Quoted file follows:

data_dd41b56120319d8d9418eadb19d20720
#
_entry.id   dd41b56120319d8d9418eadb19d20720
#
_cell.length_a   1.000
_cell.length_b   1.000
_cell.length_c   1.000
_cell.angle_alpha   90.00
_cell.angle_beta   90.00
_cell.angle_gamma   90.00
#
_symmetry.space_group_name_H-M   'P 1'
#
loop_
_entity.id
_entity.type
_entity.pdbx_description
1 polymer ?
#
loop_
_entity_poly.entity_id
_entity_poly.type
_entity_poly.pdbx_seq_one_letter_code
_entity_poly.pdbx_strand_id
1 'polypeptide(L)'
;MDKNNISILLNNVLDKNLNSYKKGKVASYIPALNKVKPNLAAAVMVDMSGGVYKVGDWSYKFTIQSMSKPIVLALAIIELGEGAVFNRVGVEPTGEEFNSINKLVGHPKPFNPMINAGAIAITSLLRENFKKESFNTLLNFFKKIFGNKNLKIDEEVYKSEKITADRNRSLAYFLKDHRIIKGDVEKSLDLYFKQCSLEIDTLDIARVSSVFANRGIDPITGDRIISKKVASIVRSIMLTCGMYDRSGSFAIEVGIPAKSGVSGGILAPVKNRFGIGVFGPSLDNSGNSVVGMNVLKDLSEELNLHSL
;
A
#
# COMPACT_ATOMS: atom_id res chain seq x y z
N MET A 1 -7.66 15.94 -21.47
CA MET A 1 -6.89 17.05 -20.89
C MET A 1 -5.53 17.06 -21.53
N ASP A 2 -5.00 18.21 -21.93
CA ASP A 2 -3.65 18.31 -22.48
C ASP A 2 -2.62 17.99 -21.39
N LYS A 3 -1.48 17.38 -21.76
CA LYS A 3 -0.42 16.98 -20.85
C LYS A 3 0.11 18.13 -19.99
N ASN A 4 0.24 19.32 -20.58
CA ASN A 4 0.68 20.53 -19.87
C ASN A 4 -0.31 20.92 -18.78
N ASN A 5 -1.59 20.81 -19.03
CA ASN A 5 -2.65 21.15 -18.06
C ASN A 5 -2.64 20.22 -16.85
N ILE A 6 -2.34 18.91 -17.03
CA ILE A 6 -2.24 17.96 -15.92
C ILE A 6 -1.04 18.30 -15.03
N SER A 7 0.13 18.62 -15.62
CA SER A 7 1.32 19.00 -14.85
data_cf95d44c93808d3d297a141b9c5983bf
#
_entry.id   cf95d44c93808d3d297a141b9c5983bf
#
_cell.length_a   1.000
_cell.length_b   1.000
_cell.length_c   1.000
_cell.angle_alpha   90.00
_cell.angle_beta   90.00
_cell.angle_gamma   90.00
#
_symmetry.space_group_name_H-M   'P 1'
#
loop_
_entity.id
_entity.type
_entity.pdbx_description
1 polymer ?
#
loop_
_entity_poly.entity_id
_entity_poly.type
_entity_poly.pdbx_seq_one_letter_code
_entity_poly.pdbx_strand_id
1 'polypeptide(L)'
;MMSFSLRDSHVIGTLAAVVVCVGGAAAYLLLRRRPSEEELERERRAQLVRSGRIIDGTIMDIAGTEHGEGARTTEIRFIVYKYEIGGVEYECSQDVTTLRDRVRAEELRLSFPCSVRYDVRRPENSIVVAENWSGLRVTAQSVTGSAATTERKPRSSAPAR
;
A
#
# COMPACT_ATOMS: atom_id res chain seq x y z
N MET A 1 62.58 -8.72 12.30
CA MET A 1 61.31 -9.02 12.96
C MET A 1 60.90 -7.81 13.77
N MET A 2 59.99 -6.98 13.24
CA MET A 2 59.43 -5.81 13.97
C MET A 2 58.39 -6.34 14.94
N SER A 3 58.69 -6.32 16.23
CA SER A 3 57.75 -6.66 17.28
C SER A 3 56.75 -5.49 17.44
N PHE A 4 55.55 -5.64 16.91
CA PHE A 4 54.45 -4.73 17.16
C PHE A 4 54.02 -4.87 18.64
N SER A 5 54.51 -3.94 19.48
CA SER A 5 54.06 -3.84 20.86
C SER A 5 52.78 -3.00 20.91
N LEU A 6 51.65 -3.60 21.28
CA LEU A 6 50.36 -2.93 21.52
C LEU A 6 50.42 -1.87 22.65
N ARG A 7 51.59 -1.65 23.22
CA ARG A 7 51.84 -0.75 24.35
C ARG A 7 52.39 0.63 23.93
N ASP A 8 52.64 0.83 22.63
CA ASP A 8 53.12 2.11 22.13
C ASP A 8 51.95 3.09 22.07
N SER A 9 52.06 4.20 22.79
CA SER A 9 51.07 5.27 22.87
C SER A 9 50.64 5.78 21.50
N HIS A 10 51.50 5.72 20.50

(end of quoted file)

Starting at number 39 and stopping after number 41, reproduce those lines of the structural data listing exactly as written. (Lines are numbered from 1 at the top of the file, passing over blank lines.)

C LYS A 3 0.11 18.13 -19.99
N ASN A 4 0.24 19.32 -20.58
CA ASN A 4 0.68 20.53 -19.87